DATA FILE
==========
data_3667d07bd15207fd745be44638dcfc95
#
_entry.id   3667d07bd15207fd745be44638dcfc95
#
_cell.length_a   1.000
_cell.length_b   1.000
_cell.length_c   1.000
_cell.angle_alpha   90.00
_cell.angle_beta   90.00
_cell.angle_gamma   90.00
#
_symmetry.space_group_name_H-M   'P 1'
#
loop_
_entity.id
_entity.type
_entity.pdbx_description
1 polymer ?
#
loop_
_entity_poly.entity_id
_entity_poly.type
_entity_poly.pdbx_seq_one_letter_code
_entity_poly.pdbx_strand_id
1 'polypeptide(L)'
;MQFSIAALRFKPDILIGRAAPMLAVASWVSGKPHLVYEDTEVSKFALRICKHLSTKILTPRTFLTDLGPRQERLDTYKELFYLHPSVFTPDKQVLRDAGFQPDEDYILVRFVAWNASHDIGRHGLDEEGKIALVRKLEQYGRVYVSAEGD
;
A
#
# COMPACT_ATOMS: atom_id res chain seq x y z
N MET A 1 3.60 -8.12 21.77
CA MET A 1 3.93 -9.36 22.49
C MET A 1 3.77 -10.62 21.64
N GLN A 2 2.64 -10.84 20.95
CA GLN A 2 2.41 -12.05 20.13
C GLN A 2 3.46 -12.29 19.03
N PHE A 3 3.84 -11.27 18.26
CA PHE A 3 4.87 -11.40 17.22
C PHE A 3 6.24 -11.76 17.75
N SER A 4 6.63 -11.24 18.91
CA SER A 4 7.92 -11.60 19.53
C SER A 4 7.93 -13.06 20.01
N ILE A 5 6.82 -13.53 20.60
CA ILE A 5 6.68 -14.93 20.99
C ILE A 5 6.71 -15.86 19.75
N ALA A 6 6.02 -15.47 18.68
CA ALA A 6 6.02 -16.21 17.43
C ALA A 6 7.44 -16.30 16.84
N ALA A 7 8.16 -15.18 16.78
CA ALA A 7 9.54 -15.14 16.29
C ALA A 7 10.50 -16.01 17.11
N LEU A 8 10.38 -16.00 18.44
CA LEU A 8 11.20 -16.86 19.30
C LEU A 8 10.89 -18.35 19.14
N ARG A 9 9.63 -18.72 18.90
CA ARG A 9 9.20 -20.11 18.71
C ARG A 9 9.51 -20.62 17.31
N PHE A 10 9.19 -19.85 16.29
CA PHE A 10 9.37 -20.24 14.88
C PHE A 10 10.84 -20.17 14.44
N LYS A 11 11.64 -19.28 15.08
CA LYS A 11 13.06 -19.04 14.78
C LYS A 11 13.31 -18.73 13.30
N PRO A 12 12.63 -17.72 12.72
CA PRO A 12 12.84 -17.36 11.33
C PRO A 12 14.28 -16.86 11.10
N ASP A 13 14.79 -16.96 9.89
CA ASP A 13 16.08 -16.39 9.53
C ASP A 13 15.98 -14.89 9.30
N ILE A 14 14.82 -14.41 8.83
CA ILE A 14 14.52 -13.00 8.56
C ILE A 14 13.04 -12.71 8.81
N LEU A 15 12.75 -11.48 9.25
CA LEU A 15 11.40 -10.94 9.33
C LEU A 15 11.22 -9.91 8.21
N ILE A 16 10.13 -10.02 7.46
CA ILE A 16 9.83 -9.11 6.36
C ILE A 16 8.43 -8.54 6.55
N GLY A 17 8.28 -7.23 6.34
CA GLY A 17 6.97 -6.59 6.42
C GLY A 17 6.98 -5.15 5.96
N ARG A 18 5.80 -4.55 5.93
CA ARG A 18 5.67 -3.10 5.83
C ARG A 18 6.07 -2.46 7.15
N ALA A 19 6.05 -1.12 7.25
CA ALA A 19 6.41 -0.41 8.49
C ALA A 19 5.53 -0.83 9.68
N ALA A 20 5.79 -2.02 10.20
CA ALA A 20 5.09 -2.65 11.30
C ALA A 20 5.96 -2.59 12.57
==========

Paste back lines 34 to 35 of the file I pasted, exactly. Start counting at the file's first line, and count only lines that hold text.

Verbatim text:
N GLN A 2 2.64 -10.84 20.95
CA GLN A 2 2.41 -12.05 20.13